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Olivia de Havilland,
Henri de Toulouse-Lautrec frequently visits the Moulin Rouge, where he drinks cognac and draws sketches of the dancers and singers. Though the son of a French count, Henri's legs were badly deformed by a childhood fall, and his personal life is often unhappy as a result. While he is going home one night, a spirited young woman of the streets, Marie, asks him for help. He falls in love with her, and the two become involved in a tumultuous relationship. It becomes increasingly difficult for Toulouse-Lautrec to balance his personal feelings, his artistic abilities, and his family name and position. Written by
When Henri Lautrec arrives at the gallery for the showing of his pictures, as he 'walks' in, his shadow on the ground clearly shows Ferrar's legs tucked behind him as he walks, (in on his knees). See more »
Do you drink for pleasure, Monsieur Lautrec?
Is there any other reason?
Many. My father, for instance, because he sought oblivion. Mercifully, he found it, quickly.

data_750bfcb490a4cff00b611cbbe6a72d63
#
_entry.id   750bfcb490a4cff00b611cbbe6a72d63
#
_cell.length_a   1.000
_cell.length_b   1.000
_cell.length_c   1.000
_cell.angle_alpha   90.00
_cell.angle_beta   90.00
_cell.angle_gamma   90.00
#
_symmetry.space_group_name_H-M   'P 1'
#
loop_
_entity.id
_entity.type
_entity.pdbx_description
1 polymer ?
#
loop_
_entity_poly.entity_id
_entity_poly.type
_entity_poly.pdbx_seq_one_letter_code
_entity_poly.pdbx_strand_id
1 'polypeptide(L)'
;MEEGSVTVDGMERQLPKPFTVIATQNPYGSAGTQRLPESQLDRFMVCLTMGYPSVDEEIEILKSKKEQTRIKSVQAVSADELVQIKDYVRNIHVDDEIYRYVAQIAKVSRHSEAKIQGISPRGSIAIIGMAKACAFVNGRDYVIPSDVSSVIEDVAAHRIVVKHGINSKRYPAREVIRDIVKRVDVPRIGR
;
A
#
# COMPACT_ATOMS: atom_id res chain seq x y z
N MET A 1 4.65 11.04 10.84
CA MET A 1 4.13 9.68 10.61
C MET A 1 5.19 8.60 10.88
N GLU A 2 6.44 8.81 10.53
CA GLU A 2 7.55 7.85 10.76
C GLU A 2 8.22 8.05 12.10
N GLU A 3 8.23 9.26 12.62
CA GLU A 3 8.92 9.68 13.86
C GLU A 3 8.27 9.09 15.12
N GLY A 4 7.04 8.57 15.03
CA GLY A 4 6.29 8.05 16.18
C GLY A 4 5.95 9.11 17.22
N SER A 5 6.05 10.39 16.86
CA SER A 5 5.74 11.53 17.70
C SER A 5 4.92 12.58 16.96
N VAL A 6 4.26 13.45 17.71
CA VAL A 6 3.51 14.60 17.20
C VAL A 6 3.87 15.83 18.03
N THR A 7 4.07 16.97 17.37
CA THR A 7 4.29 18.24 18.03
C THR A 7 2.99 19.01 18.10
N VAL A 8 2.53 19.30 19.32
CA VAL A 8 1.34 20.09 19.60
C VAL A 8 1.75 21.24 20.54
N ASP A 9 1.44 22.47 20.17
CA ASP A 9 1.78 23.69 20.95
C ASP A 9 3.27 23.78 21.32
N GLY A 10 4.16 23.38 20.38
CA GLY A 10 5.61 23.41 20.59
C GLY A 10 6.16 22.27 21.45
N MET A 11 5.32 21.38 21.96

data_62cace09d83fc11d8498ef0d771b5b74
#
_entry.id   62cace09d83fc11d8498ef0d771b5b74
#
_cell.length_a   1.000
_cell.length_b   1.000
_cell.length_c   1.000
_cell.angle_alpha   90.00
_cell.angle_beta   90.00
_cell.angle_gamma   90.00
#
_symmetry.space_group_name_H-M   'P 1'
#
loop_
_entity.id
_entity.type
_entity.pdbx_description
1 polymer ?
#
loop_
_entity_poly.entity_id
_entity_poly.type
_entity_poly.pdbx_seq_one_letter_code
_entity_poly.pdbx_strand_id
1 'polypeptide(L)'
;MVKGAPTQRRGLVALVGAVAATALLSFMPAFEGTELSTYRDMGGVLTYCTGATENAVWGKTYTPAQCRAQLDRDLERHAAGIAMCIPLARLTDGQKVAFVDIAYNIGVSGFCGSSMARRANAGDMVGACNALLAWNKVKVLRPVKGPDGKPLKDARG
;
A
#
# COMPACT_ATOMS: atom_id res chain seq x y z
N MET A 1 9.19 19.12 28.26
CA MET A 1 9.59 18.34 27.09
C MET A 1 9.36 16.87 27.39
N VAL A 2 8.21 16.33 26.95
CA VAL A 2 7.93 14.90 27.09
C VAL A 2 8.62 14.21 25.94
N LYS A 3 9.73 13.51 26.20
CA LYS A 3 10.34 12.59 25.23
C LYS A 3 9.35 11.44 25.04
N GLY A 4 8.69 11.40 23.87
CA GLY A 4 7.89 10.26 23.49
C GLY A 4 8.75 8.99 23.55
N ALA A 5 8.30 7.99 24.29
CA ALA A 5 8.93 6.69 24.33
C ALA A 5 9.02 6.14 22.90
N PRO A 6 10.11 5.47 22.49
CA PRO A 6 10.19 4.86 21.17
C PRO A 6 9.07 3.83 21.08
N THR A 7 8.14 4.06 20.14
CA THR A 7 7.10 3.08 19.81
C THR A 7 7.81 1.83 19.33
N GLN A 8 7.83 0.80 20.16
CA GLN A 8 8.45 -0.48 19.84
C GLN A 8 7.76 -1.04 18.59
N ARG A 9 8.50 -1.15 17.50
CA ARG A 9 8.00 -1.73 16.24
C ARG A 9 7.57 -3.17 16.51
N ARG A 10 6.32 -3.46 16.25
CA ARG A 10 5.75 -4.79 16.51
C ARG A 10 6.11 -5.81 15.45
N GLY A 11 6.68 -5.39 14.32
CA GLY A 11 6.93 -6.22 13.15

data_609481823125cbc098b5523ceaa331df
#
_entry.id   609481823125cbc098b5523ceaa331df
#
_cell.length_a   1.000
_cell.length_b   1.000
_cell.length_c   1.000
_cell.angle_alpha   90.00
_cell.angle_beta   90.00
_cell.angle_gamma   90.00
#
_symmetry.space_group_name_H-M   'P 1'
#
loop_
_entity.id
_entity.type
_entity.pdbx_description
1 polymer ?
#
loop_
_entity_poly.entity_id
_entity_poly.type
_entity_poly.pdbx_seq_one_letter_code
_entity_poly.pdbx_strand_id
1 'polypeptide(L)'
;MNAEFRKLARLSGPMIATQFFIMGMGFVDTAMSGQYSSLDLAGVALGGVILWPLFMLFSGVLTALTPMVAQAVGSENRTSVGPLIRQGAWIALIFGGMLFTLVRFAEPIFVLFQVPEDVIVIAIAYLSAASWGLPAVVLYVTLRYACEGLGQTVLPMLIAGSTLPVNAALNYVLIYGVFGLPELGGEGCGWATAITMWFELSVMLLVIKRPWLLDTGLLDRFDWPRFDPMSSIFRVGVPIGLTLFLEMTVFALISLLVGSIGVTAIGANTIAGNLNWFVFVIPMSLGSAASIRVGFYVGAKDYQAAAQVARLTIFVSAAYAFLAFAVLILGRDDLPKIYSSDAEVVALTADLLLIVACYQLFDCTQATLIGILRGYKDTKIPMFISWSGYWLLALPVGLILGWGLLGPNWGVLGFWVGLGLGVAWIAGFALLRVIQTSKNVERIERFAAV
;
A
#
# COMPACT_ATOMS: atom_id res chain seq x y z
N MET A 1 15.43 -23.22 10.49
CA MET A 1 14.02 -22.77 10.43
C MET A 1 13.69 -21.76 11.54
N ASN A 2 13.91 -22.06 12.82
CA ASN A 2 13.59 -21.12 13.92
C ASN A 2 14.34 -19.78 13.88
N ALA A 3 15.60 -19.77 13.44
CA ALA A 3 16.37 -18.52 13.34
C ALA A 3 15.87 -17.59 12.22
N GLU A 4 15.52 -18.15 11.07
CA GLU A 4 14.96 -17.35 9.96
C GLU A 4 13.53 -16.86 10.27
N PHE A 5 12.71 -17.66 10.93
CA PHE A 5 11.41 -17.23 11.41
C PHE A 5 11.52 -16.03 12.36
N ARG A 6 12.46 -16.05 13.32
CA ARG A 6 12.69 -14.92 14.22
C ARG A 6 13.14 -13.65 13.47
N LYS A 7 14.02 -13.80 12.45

Your father was very fortunate.
Then, do you too seek oblivion?
I meant, to have so understanding a daughter.
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Along with Gauguin, Rodin, Seurat, van Gogh, and several others, Henri de Toulouse-Lautrec is regarded as a major contributor to the French art movement of the late 19th century, known as post-impressionism. "Moulin Rouge" (1952) is the somewhat romanticized cinematic version of the life of Toulouse-Lautrec. As a biography, the film is "sketchy"; it focuses mostly on the artist late in his life. Though talented as an artist, an accident in his childhood left him with two stunted legs. At maturity, he was 4 1/2 feet tall. The result was a certain amount of social ostracism. Despite being from a family of wealth, he chose a bohemian life as an adult, and he spent much of his time in the seamy areas of Paris, where he would create sketches, drawings, and paintings in the cabarets and brothels.
As Toulouse-Lautrec, Jose Ferrer, together with the film's screenplay, portray a man who was extremely intelligent, lonely, emotionally isolated, and depressed. Much of the film centers on the Moulin Rouge cabaret, where he would make sketches of the patrons and dancers, and drink excessively.
Ferrer gives a highly credible performance. The film has excellent cinematography and production design, and interesting costumes. The overall tone of "Moulin Rouge" is one of sadness and melancholy, in which a talented but lonely artist eschews luxury, to devote his adult life to his passion for art.
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